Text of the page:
Mantri Developers is a company with a history of being a constructive and enlightened social contributor in the communities in which it operates. Established in 1999, the company has been a pioneering force in the real estate sector, with developments spanning the residential, retail, commercial, education and hospitality sectors.
Our CSR program is driven by our belief in Building for the Future. Our objective is to focus on education as a whole for children. We have designed our CSR program to deliver effective sustainable results and create impact at various levels including direct access to education
Sustainability and social responsibility is essential to the company’s corporate ethos and value proposition for its customers. At Mantri we aim to engage in social contribution activities, both individually and with partners, to help strengthen communities and enrich society. We believe in cultivating relationships with diverse stakeholders, such as service associations and nongovernmental organizations (NGOs) to achieve our social development goals.
Our CSR program is guided by the philosophy “Building for the Future”. We always promote and practice sustainability in most of our business activities and design our social contribution activities to help empower communities and contribute to the upgradation of society. We manage our CSR initiatives through Mantri S.E.V.A – Supporting and Encouraging Voluntary Action.
Our CSR program “Building for the Future” aims to help create a future that is imperishable on its own accord. It focuses on the basic necessities which help in building a sustainable future, for us and our subsequent generations. Our CSR initiatives will be primarily focused on Primary and Secondary Education. By working on these factors simultaneously we hope to achieve our CSR goals and contribute to creating a better world.
The education sector in India has developed substantially since Independence. With the advent of the Millennium Development Goals (MDGs) established following the Millennium summit of the United Nations in 2000, significant attention has been given to achieving the goal of Universal Primary Education, at the center of which lies Universal Primary Enrollment. The Sarva Shiksha Abhiyaan (SSA), initiated in 2001, and the Right to Education Act (RTE), implemented in 2009, were India’s responses to this commitment. While these interventions have encouraged increased enrolment rates, considerable issues concerning the quality of education, competency, lack of accountability, irrelevant curriculum and pedagogy have risen, and these challenges have serious consequences on the growth and development potential of our country. Learning outcomes are evidently dispersed between high and low-income schools, leading to massive inequity in the education sector. Annual Status of Education Report (ASER), an annual, nationwide survey of children's ability to read simple text and do basic arithmetic which is being conducted every year since 2005, has shown that learning outcomes in rural India have declined even after the implementation of the Right to Education Act. The magnitude and scale of these challenges, therefore, require intensive efforts and funds from varied sources, other than the Government of India.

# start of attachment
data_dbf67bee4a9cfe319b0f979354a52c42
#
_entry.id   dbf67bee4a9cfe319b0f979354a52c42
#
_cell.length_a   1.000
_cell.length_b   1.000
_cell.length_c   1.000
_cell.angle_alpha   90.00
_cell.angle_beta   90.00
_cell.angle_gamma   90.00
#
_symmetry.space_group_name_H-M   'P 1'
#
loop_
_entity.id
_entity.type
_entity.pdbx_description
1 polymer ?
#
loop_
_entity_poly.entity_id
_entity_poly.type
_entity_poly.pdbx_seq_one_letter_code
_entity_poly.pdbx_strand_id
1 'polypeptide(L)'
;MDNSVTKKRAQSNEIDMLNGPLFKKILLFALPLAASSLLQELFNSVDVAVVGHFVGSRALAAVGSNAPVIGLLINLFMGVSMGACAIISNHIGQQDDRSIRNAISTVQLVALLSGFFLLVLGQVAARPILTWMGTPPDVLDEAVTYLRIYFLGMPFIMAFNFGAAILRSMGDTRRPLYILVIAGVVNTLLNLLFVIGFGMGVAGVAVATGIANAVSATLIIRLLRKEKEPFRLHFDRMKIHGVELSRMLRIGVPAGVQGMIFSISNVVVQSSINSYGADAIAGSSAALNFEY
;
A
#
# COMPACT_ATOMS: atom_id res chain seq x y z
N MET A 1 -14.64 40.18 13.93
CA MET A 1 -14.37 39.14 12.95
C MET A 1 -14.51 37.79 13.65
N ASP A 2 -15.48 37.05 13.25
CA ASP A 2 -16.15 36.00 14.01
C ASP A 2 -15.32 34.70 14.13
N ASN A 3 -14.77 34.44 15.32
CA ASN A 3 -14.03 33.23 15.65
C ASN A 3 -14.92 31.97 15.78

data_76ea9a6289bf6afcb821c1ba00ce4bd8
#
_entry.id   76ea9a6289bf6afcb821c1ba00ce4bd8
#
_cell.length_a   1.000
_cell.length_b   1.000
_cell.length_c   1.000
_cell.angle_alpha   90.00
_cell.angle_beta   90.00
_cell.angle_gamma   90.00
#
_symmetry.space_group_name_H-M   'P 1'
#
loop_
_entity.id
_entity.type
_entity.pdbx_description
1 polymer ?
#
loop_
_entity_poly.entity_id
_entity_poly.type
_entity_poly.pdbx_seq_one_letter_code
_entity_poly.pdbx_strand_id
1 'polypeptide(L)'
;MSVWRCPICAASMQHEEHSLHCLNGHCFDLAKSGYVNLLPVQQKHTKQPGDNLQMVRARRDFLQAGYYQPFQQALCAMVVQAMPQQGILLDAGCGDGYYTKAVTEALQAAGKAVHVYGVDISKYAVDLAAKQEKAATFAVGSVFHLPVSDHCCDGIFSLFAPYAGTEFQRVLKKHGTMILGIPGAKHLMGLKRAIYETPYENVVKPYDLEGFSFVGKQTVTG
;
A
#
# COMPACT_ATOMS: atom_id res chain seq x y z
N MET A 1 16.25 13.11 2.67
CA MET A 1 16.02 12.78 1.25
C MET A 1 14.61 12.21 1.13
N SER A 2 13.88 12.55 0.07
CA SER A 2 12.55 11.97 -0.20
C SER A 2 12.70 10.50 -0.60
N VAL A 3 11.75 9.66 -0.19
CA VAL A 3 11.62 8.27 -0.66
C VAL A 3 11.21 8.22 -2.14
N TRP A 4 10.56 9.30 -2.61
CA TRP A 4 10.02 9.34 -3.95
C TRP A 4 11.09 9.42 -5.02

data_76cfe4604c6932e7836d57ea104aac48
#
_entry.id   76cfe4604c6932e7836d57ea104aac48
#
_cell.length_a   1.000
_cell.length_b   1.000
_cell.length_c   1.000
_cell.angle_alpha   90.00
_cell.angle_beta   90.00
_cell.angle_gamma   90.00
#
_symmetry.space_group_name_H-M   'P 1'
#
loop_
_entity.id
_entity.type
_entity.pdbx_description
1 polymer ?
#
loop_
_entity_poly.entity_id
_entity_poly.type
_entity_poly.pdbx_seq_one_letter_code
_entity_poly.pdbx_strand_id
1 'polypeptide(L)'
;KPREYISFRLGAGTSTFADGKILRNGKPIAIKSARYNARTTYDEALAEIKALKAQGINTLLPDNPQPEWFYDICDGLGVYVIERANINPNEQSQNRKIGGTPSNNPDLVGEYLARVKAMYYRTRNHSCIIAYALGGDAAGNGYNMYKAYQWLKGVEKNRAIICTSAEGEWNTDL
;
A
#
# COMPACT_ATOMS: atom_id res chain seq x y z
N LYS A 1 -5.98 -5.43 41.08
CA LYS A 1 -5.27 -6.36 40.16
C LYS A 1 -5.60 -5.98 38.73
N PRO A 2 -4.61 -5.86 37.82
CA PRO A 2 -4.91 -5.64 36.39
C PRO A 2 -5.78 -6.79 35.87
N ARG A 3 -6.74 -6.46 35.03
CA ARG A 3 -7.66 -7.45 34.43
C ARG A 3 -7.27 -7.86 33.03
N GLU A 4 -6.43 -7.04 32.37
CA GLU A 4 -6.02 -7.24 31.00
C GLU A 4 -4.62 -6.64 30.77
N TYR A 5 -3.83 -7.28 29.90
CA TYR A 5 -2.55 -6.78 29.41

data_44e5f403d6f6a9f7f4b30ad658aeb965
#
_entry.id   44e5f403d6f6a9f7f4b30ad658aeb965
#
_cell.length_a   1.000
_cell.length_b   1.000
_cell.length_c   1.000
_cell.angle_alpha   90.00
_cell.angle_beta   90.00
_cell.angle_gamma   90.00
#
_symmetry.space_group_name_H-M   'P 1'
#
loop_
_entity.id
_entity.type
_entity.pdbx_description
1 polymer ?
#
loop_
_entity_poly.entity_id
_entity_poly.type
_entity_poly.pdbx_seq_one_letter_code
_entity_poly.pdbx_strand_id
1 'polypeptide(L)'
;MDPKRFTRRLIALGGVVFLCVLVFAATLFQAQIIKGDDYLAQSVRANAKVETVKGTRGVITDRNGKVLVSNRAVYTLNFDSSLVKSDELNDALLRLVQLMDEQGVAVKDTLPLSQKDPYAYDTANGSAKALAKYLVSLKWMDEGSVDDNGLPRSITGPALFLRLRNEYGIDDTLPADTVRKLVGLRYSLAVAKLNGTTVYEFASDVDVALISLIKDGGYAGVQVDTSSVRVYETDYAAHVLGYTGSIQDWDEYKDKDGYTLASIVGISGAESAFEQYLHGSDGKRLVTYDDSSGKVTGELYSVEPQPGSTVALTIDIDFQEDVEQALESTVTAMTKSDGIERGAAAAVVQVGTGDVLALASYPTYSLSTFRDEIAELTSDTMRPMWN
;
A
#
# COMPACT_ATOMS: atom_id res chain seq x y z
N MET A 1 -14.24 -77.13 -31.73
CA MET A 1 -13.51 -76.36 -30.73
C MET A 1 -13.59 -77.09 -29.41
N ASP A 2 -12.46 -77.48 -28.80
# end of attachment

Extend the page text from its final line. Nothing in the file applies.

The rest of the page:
Literacy in India is the key for socio-economic progress, and the Indian literacy rate grew to 74.04% in 2011 from 12% at the end of British rule in 1947. Although this was a remarkable improvement, the level is well below the world average literacy rate of 84%, and India currently has the largest illiterate population of any nation on earth.
Quality The biggest problem in India regarding education is the continuous lack in quality of the faculty. In addition, backdated or curriculum that is difficult to comprehend and lack of focus on skill development leads to decrease in the overall quality of learning. The concepts absolutely absent in a government school in India are critical thinking, analytical reasoning, problem-solving and collaborative working. The mechanism followed in all likelihood is focused on input and rote learning. The student to teacher ratio is also very high which puts more pressure on the existent teaching staff. Lastly, an ineffective quality assurance system and a complete lack of accountability by institutions to the state and central government, students and other stakeholders result in further degradation of the quality of education._______________